Monday, November 29, 2010

Pied Currawongs

Magpies have red eyes and pied currawongs have yellow eyes.

I discovered this stunning little fact while browsing in my Brisbane Wildlife Guide. The birds are portrayed one above the other, in full regalia. Meaning that instead of a family of magpies, I host a clan of pied currawongs.

I have had suspicions for a while. The birds visiting my yard seemed bigger than magpies. While they wrestle worms out of the ground just like magpies do, they also eat skinks, paw paws and ripe bangalow palm seeds, as well as having a go at any half-eaten bones lying around that the dog hasn’t buried, as well as the juicy growing tips of the paw paw trees when there is no fruit.

Surely magpies are just insect eaters, I thought to myself as I opened the backdoor for the day, and startled a big black and white bird carving into a ripe paw paw. 

‘Startled’ is still the word. These birds probably recall the time when my dog was young and active and watchful. When she refused big birds entry to the yard with chasing at full throttle while barking. Woof. Woof. Woof. She’s deep-chested and had no trouble doing both at the same time. Now she makes only a half-hearted effort and then only when I am in the yard.

A few weeks ago I was witness to a major spectacle … a pied currawong corroboree. Between 12 and 20, by my best guess, of the birds gathered in the triangle of trees straddling my, and my neighbours’ yards – three bangalow palms, a cocos, three traveler palms and a coolamon tree.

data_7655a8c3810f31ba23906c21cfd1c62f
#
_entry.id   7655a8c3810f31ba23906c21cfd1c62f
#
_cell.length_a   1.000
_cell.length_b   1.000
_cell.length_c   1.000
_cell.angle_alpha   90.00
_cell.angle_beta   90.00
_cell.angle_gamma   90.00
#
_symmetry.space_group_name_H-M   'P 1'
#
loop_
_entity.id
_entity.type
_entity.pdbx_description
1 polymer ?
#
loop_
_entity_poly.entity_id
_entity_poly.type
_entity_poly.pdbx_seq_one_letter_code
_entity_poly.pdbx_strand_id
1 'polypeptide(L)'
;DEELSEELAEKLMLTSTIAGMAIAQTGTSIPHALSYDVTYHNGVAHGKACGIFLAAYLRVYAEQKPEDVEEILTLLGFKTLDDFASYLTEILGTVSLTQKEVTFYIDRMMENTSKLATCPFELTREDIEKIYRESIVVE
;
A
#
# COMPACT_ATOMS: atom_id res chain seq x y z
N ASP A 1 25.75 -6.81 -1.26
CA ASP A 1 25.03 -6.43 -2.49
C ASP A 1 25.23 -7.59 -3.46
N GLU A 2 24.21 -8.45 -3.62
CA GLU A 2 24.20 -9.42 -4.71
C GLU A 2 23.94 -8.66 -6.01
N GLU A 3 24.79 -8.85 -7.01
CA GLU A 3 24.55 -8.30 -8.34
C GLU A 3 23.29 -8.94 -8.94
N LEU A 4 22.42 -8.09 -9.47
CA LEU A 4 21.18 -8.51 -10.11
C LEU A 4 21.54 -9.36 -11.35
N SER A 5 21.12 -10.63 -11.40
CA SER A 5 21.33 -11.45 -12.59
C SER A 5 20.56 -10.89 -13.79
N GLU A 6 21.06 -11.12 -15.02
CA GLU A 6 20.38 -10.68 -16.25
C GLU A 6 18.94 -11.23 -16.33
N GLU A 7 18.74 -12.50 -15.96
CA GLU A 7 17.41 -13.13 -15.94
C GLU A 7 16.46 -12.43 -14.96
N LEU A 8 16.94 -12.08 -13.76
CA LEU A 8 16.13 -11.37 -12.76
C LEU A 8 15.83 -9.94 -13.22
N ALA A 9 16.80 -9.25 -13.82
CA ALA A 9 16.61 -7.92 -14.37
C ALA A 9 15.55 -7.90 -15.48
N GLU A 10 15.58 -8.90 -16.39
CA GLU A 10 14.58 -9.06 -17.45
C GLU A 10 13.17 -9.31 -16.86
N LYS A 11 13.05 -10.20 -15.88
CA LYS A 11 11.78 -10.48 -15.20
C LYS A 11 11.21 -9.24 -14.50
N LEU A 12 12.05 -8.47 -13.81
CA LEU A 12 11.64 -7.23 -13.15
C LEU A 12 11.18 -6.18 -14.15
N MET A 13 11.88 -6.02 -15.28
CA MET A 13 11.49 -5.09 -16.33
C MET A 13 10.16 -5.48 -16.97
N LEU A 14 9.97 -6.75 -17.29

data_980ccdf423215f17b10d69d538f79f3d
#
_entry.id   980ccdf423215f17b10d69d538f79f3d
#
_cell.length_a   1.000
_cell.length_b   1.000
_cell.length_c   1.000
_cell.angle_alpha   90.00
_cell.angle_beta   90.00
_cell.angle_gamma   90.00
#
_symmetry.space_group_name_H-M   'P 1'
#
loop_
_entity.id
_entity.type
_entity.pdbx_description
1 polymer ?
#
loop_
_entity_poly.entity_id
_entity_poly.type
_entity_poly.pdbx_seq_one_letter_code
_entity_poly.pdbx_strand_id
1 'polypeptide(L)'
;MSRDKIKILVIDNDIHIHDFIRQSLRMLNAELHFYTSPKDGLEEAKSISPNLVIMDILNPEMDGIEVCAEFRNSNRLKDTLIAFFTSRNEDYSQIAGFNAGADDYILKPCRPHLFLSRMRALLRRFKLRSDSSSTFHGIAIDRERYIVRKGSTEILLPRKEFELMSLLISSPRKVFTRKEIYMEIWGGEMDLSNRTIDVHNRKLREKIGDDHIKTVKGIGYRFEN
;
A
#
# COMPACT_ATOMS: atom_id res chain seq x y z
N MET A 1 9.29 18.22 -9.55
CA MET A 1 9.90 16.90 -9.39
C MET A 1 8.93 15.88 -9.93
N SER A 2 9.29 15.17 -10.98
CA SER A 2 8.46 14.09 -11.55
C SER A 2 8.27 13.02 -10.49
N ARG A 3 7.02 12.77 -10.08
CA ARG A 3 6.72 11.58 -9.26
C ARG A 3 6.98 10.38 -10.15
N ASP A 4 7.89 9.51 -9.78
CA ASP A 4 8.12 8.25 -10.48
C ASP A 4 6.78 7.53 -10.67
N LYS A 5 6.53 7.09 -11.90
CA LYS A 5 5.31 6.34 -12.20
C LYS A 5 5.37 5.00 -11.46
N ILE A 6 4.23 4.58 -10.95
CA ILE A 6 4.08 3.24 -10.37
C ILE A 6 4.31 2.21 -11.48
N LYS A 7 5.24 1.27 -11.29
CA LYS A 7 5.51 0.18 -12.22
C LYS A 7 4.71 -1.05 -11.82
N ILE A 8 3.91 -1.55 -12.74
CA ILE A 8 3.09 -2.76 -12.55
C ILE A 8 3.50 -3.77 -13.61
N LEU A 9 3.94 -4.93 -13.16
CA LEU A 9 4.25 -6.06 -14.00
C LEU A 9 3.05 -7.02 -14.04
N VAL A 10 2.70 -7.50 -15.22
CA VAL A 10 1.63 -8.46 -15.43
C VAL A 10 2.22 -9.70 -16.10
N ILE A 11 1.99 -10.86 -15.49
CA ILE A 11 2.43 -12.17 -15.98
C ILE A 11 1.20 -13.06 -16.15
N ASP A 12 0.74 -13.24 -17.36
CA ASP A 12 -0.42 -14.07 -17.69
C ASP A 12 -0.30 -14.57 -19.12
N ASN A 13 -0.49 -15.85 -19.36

As I say, I witnessed. Much of it from the back step looking down the length of the yard. After the first couple of tries, I didn’t bother walking down there, let alone with my camera, due to them flying off as soon as I came nearer than five or six metres.

For three! days! the noise out there was stupendous! Loud, ringing calls interspersed with a large variety of different songs. Loud in decibels and long in hours, the singers sang in the close canopy of the coolamon. It seemed to be the meeting place.

One reason for the meet may have been the serendipitous ripening of the seeds of three bangalow palms at the same time. A feast when added to the flower stalks (looking similar to banana flower stalks) in my next-door neighbour’s travelers palms.

It might be my imagination spinning a tale, but I am nearly positive that the two birds which normally frequent my yard, acted as hosts. They guided the visitors to the trees in my yard and sat on the fence watching over them while they enjoyed the berries.

At times I could see up to six birds gobbling down the bright red berries in my two palms, and three or four birds doing the same in the one over in the motel yard. The guard bird on the fence keeping a watchful, yellow, eye. One or two birds creeping in and out of the traveler palm fronds chasing down flowers, and still four or five bird voices in the coolamon raising a storm of song. There you have my estimate. I hope they do it again.

I’ll also be posting this article on my blog, a place for sharing wildlife experiences, biodiversity brags, and ways of controlling the weeds we love to hate and why sometimes we need them. See you at 

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